|33.||1977||St. Louis WCT, U.S.||Carpet||Adriano Panatta|| Vijay Amritraj
|6–4, 3–6, 7–6|
|34.||1977||London WCT, England||Hard (i)||Adriano Panatta|| Mark Cox
|7–6, 6–7, 6–3|
|35.||1977||Houston WCT, U.S.||Hard||Adriano Panatta|| John Alexander
|36.||1977||Aix-en-Provence, France||Clay||Ion Țiriac|| Patrice Dominguez
|37.||1979||Sarasota, U.S.||Carpet||Steve Krulevitz|| John James
|38.||1979||Monte Carlo, Monaco||Clay||Raúl Ramírez|| Victor Pecci
|39.||1979||Cincinnati, U.S.||Hard||Brian Gottfried|| Robert Lutz
|1–6, 6–3, 7–6|
|40.||1979||Atlanta, U.S.||Hard||Raymond Moore|| Steve Docherty
|41.||1979||Tel Aviv, Israel||Hard||Tom Okker|| Mike Cahill
|42.||1981||Nancy, France||Hard (i)||Adriano Panatta|| John Feaver
|6–4, 2–6, 6–4|
|43.||1981||Basel, Switzerland||Hard (i)||José Luis Clerc|| Markus Günthardt
|7–6, 6–7, 7–6|
|44.||1981||Paris, France||Hard (i)||Yannick Noah|| Andrew Jarrett
|45.||1985||Tel Aviv, Israel||Hard||Brad Gilbert|| Michael Robertson
- "ATP Legends profiles – Ilie Nastase".
- "Octagon > Athletes & Personalities > Ilie Nastase". Octagon-uk.com. 19 July 1946. Retrieved 17 September 2010.
- Ilie Nastase "Bucharest Bufoon" at the Wayback Machine (archived 22 December 2007). tennisfame.com
- Siegel, Alan (September 8, 2010). "Roger Federer and the History of Tennis Trick Shots". The Atlantic. Retrieved July 6, 2015.
- "Nastase embodies an era with a touch of class". The Independent (London). 28 June 2003. Retrieved 5 May 2010.
- "France honours beloved Nastase". Retrieved 12 April 2009.
- Jim Sarni (24 August 1986). "Nastase Aces Novel Of Tennis Break Point.". SunSentinel.
- Robert Sullivan (9 November 1987). "A Tennis Tale With Faults". Sports Illustrated.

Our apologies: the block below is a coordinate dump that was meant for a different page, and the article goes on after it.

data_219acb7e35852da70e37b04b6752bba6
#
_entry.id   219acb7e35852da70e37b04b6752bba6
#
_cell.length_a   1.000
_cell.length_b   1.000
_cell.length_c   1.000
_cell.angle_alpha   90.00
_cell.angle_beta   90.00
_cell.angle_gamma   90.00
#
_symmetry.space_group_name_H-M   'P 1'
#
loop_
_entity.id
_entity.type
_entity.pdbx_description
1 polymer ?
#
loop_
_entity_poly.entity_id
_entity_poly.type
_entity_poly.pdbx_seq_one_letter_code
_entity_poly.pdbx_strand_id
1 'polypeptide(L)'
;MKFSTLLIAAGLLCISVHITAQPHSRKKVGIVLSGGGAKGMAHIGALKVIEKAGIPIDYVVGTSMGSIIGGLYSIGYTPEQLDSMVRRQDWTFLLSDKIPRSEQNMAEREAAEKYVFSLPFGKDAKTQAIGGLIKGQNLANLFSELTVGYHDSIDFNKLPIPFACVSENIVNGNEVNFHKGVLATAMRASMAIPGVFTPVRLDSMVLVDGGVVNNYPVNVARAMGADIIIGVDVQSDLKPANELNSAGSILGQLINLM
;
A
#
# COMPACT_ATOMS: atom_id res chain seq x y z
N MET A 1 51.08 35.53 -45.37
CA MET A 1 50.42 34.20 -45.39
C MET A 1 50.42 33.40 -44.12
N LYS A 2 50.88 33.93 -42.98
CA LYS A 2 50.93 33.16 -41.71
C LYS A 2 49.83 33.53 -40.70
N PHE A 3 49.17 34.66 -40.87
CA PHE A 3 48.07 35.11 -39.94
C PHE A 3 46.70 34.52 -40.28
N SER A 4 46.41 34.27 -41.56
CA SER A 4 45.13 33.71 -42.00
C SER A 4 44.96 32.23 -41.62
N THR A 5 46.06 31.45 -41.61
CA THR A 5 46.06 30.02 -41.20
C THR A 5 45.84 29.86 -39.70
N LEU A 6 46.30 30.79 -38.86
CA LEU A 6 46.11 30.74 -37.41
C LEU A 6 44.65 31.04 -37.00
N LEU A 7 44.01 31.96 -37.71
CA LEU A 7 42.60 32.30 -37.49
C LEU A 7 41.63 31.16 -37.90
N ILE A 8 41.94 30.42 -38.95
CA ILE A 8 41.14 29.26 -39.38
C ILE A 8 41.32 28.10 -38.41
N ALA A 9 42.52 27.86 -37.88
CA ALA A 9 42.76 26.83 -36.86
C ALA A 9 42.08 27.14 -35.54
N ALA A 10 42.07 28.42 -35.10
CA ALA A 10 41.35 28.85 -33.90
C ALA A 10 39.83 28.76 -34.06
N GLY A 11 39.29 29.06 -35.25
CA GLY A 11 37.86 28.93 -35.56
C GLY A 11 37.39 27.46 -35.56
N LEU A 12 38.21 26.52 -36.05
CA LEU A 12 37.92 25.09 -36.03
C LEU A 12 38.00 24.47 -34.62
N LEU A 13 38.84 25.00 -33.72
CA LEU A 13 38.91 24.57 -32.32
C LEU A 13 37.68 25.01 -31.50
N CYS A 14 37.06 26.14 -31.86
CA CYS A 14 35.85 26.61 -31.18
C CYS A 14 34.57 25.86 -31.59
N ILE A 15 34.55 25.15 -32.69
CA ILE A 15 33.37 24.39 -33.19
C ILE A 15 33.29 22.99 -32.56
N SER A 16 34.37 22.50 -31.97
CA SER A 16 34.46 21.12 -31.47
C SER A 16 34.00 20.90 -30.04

- Jane Perlez (11 March 1996). "Ilie Nastase, Bad Boy of Tennis, Runs Hard to Take Over Bucharest CityHall". The New York Times.
- "LE-A IUBIT ŞI LE-A FERICIT! ELE AU FOST MIRESELE LUI ILIE NĂSTASE!language=Romanian". Retrieved 9 March 2014.
- "Ilie Năstase şi Brigitte Sfăt s-au casatorit. Țiriac: Spune ce vrei, dar să nu mă chemi la divorţ, pentru că nu vin !" (in Romanian). Retrieved 9 March 2014.
- "Sheen Only No. 2 on 'Living Sex Legends' List". Zap2it.com. 30 May 2006. Retrieved 17 September 2010.
- "Michael Palin meets Ilie Nastase " o’connors o’pinions". Seahorse-design.com. Retrieved 17 September 2010.
- Alastair McKay (1 February 2006) Ilie Nastase, the Romanian George Best, based on an Interview with Ilie Năstase during the 2004 promotional tour for his autobiography.
- "Tournament History". Barclays ATP World Tour Finals. Retrieved 20 February 2012.
- Mr Nastase: The Autobiography. HarperCollins UK. 2005. ISBN 0-00-717839-5.
- Evans, Richard I. (1978). Nastase. Henley-on-Thames: A. Ellis. ISBN 0-85628-058-5.
|Wikimedia Commons has media related to Ilie Năstase.|
- Official website
- Ilie Năstase at the International Tennis Hall of Fame
- Ilie Năstase at the International Tennis Federation
- Ilie Năstase at the Association of Tennis Professionals
- Ilie Năstase at the Davis Cup
|World No. 1
23 August 1973 – 2 June 1974